Not only has Braun failed to push that project forward, she has succeeded in pushing it further back. The collection of the fee will take longer because the fee has been reduced from $25 per semester to $14.50, saving the students a whopping $10.50 per semester – roughly the cost of a burrito, chips and salsa at Qdoba. The drop in this fee represents a paltry $84 per student over four years, yet could delay the practice facility indefinitely.

On the conference level, Braun has screwed up multiple times. Either she supported the addition of IUPUI, and she remains completely ignorant to the wishes of her Panther community, or she didn’t support the addition of IUPUI, and she couldn’t convince Chancellor Mark Mone to vote against adding a wholly inferior program that will drag down the conference’s profile. Either way, IUPUI is coming to the Horizon League, and all we’ve got are promises to invest in their program that hasn’t seen success since Ron Hunter was the head coach (the man Bud Haidet should have hired when he promoted Ric Cobb to succeed Steve Antrim).

I believe Braun supported adding IUPUI to the conference; after all, this is the same athletic director who thought it was such a hot idea that she voted for the conference move the Horizon League Tournament from campus sites to Detroit. Unlike the addition of IUPUI, this move was not unanimous; reports say that UIC and Valpo, two of the four schools on the western edge of the conference footprint, voted against the move. Why did Green Bay and Milwaukee vote for this move?

Motor City Madness has taken away Milwaukee’s ability to host the Horizon League Tournament, which accounts for 5 of top 7 games for attendance.

My guess is money; we broke news that the Horizon League was moving to Detroit in a deal that would pay $200,000 annually to league schools. That’s Milwaukee’s cut – $20,000 – to force us to travel to Detroit every year so Detroit Mercy and Oakland can sleep in their own beds and get an automatic home court advantage, whether or not they earned it.

All this to ensure that crowds like this are almost assured to be a thing of the past for Milwaukee Basketball in Panther Arena. That $20,000 covers some travel costs, sure, but hosting the Horizon League Tournament has led to five of the top seven and six of the top ten games for attendance in school history. This was a huge feather in the cap of the program, putting over 10,000 people in the Arena for the biggest game of the season, with a trip to the NCAA Tournament on the line.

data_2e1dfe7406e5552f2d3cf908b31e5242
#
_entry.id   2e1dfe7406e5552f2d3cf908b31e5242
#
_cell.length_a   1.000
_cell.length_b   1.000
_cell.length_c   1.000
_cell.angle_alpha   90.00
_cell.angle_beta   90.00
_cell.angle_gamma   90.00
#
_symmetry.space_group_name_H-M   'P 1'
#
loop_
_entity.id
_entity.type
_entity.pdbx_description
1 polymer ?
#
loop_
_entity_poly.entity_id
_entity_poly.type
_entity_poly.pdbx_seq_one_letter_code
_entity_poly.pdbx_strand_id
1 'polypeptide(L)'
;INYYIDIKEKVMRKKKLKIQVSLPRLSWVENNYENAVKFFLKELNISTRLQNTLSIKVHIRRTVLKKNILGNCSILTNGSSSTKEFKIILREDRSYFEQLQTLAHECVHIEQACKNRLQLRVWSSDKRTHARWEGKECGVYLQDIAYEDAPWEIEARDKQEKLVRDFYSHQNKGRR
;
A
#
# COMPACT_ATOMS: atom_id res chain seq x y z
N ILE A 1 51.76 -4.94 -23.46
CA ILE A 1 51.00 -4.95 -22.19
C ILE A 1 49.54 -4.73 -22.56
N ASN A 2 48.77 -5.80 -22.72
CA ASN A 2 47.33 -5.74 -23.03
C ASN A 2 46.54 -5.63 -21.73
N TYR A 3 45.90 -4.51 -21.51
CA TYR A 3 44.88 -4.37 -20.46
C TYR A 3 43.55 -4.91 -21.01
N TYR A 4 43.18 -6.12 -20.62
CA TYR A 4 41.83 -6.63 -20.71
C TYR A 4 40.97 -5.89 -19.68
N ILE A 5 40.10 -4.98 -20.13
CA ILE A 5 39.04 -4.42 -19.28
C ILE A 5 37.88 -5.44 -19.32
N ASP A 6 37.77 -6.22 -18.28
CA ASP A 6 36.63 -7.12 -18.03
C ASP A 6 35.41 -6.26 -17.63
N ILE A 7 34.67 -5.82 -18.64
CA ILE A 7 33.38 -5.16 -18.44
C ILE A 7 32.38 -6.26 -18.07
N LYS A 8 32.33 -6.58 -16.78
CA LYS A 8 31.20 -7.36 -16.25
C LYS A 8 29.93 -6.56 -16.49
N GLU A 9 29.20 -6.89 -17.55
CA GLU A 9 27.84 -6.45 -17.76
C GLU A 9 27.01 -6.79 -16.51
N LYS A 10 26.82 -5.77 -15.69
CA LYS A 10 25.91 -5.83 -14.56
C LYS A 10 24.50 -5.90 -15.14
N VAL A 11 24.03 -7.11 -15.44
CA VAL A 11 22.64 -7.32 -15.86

At the end of the day, the success is what’s most important – and Braun’s tenure running Milwaukee Athletics has become depressing. After winning the 2013-14 McCafferty Trophy all-sports award in the Horizon League, Milwaukee finished the year with 128 Horizon League Championships – far outpacing the departed second place Notre Dame and third place Butler, and doubling the next-best current league member UIC.

In the three seasons since – 2014-15, 2015-16, and 2016-17 – Milwaukee has added exactly four championships to that total: the men’s track team won the 2015 indoor and outdoor titles, and women’s soccer won the 2015 and 2016 regular season championships. This season, Milwaukee finished sixth in the McCafferty Trophy standings.

Oakland won its third straight McCafferty Trophy in 2017. Milwaukee took sixth, its lowest showing in years.

Milwaukee’s all-around athletic success has fallen apart. So, naturally, what does chancellor Mark Mone do when Amanda Braun’s contract is about to expire?

Why, give her an extension of course!

Your eyes do not deceive you. Amanda Braun had her contract extended for two years, to June 30th, 2019. Instead of packing her bags on Friday, she’ll be with us, “running” the athletic department, for two more years.

Braun received a pay bump, too, just in case your jaw isn’t dropped all the way to the floor yet. She receives a 2% pay increase, with the ability to make more from bonuses.

So let’s see how her 2016-17 year bonus scorecard would look if the bonuses in Braun’s new contract were applied:

  • $5,000 for the McCafferty Trophy: Nope, sixth place.
  • $1,000 for a team finishing first place in the Horizon League: women’s soccer, for $1,000.
  • $5,000 for the men’s basketball team reaching the NCAA Tournament: Close, but no cigar
  • $2,000 for each year at least 50% of the teams score at least 960 in the APR: Let’s hope so.

The contract also allows for a cell phone and data plan so Braun can text Pat Baldwin with directives while he’s preparing for games. She’ll also be able to surf the web on that phone, so she can read national news outlets such as ESPN reach for her dumpster fire when there’s not much else to post.

Mark Mone has been a largely apathetic chancellor for Milwaukee Athletics.

This is going to be the national reputation of the athletic department until Amanda Braun is replaced. Unfortunately Mark Mone, the apathetic chancellor, couldn’t care less. He’s too busy trying to go viral to really fix the problems in athletics. One source told PantherU that Mone was not present in the room while a committee consisting Amanda Braun, Deputy AD Cathy Rossi, representatives from Parker Search, interim Vice Chancellor Jim Hill and others interviewed finalists.

They say he wasn’t present…for the finalist interviews to hire of the highest-profile, highest-paid employee in the entire university.

Well Mone, you were offered and accepted the job as chancellor of the University of Wisconsin-Milwaukee. That includes Milwaukee Athletics.

Get off your chair and do something about this, chancellor. Or should we start taking 30% of your salary and divert it into the Panther Excellence Fund?

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Link: Amanda Braun 2017 Signed Contract